How do associations between sleep duration and metabolic health differ with age in the UK general population?
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Arora, A., Pell, D., Van Sluijs, E., & Winpenny, E. How do associations between sleep duration and metabolic health differ with age in the UK general population?. PLoS One https://doi.org/10.17863/CAM.59937
Background Despite a growing body of evidence suggesting that short sleep duration may be linked to adverse metabolic outcomes, how these associations differ between age groups remains unclear. We use eight years of data from the UK National Diet and Nutritional Survey (NDNS) (2008–2016) to analyse cross-sectional relationships between sleep duration and metabolic risk in participants aged 11-70 years. Methods Participants (n=2008) who provided both metabolic risk and sleep duration data were included. Self-reported sleep duration was standardised by age, to account for differences in age-related sleep requirements. A standardised metabolic risk score was constructed, comprising: waist circumference, blood pressure, serum triglycerides, serum high-density lipoprotein cholesterol, and fasting plasma glucose. Regression models were constructed across four age groups from adolescents to older adults. Results Overall, decreased sleep duration (hrs) was associated with an increased metabolic risk (standard deviations) with significant quadratic (B:0.028 [95%CI: 0.007, 0.050]) and linear (B:-0.061 [95%CI: -0.111, -0.011]) sleep duration coefficients. When separated by age group, stronger associations were seen among mid-aged adults (36-50y) (quadratic coefficient: 0.038 [95%CI: 0.002, 0.074]) compared to other age groups (e.g. adolescents (11-18y), quadratic coefficient: -0.009 [95%CI: -0.042, 0.025]). An increased difference between weekend and weekday sleep was only associated with increased metabolic risk in adults aged 51-70 years (B:0.18 [95%CI: 0.005, 0.348]). Conclusions Our results indicate that sleep duration is linked to adverse metabolic risk and suggest heterogeneity between age groups. Longitudinal studies with larger sample sizes are required to explore long-term effects of abnormal sleep and potential remedial benefits.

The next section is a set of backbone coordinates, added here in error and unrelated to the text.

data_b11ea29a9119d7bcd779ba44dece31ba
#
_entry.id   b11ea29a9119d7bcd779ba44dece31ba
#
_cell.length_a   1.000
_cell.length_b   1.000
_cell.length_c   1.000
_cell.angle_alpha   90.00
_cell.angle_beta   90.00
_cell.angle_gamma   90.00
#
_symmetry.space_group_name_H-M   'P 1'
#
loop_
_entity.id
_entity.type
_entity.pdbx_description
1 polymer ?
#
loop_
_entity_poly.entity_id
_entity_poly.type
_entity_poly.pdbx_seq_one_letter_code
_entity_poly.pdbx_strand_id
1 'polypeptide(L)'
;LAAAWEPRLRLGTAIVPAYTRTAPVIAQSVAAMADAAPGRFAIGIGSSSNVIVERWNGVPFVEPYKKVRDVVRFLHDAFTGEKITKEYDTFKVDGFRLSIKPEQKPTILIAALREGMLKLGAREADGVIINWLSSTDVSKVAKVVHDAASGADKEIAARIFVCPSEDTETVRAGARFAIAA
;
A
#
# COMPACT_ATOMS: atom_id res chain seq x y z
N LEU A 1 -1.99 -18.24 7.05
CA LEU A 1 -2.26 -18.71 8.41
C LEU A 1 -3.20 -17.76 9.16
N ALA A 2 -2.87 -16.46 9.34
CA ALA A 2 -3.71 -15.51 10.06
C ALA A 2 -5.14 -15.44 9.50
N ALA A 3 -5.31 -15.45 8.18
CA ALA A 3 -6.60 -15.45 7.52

The NDNS RP is funded by Public Health England (PHE), an executive agency of the Department of Health, and the UK Food Standards Agency (FSA) This study was supported by the Centre for Diet and Activity Research (CEDAR), a UKCRC Public Health Research Centre of Excellence. Funding from the British Heart Foundation, Department of Health, Economic and Social Research Council, Medical Research Council, and the Wellcome Trust, under the auspices of the UK Clinical Research Collaboration, is gratefully acknowledged (087636/Z/08/Z; ES/G007462/1; MR/K023187/1; RES-590-28-0002). EvS and EW are supported by the Medical Research Council (MC_UU_12015/7). EW is funded by a fellowship from the Medical Research Council (MR/T010576/1).
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This record's DOI: https://doi.org/10.17863/CAM.59937
This record's URL: https://www.repository.cam.ac.uk/handle/1810/312839
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